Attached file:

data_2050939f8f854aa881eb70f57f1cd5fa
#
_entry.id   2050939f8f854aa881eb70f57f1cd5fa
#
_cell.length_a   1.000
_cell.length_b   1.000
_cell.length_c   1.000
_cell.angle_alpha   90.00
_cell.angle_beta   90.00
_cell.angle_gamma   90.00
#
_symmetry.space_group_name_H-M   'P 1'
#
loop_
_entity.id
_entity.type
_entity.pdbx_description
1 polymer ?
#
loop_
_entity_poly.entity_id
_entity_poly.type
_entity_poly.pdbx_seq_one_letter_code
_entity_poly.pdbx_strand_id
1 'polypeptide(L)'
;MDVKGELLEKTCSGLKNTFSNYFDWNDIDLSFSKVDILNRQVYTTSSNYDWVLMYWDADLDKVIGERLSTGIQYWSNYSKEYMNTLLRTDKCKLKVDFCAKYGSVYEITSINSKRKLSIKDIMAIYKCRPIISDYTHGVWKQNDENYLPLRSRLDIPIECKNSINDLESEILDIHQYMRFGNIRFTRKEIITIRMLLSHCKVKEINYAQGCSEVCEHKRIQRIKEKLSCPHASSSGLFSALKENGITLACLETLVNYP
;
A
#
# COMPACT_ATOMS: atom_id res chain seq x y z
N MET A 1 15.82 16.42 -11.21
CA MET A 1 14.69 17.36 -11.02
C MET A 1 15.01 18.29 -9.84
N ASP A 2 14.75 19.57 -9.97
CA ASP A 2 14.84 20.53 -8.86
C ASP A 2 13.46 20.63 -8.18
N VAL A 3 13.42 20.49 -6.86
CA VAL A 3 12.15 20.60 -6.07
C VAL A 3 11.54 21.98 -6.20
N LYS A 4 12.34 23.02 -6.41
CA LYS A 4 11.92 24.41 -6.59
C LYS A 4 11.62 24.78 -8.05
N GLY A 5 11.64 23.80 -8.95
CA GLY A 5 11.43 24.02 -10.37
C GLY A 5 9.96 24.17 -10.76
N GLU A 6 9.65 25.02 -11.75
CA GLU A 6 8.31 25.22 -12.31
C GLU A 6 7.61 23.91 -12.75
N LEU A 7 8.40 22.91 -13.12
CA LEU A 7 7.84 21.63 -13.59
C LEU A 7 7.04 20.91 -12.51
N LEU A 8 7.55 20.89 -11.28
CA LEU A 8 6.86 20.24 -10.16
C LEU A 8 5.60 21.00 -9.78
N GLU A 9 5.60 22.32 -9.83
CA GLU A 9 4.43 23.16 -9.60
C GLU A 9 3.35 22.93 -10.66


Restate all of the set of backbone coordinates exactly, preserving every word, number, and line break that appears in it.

data_2050939f8f854aa881eb70f57f1cd5fa
#
_entry.id   2050939f8f854aa881eb70f57f1cd5fa
#
_cell.length_a   1.000
_cell.length_b   1.000
_cell.length_c   1.000
_cell.angle_alpha   90.00
_cell.angle_beta   90.00
_cell.angle_gamma   90.00
#
_symmetry.space_group_name_H-M   'P 1'
#
loop_
_entity.id
_entity.type
_entity.pdbx_description
1 polymer ?
#
loop_
_entity_poly.entity_id
_entity_poly.type
_entity_poly.pdbx_seq_one_letter_code
_entity_poly.pdbx_strand_id
1 'polypeptide(L)'
;MDVKGELLEKTCSGLKNTFSNYFDWNDIDLSFSKVDILNRQVYTTSSNYDWVLMYWDADLDKVIGERLSTGIQYWSNYSKEYMNTLLRTDKCKLKVDFCAKYGSVYEITSINSKRKLSIKDIMAIYKCRPIISDYTHGVWKQNDENYLPLRSRLDIPIECKNSINDLESEILDIHQYMRFGNIRFTRKEIITIRMLLSHCKVKEINYAQGCSEVCEHKRIQRIKEKLSCPHASSSGLFSALKENGITLACLETLVNYP
;
A
#
# COMPACT_ATOMS: atom_id res chain seq x y z
N MET A 1 15.82 16.42 -11.21
CA MET A 1 14.69 17.36 -11.02
C MET A 1 15.01 18.29 -9.84
N ASP A 2 14.75 19.57 -9.97
CA ASP A 2 14.84 20.53 -8.86
C ASP A 2 13.46 20.63 -8.18
N VAL A 3 13.42 20.49 -6.86
CA VAL A 3 12.15 20.60 -6.07
C VAL A 3 11.54 21.98 -6.20
N LYS A 4 12.34 23.02 -6.41
CA LYS A 4 11.92 24.41 -6.59
C LYS A 4 11.62 24.78 -8.05
N GLY A 5 11.64 23.80 -8.95
CA GLY A 5 11.43 24.02 -10.37
C GLY A 5 9.96 24.17 -10.76
N GLU A 6 9.65 25.02 -11.75
CA GLU A 6 8.31 25.22 -12.31
C GLU A 6 7.61 23.91 -12.75
N LEU A 7 8.40 22.91 -13.12
CA LEU A 7 7.84 21.63 -13.59
C LEU A 7 7.04 20.91 -12.51
N LEU A 8 7.55 20.89 -11.28
CA LEU A 8 6.86 20.24 -10.16
C LEU A 8 5.60 21.00 -9.78
N GLU A 9 5.60 22.32 -9.83
CA GLU A 9 4.43 23.16 -9.60
C GLU A 9 3.35 22.93 -10.66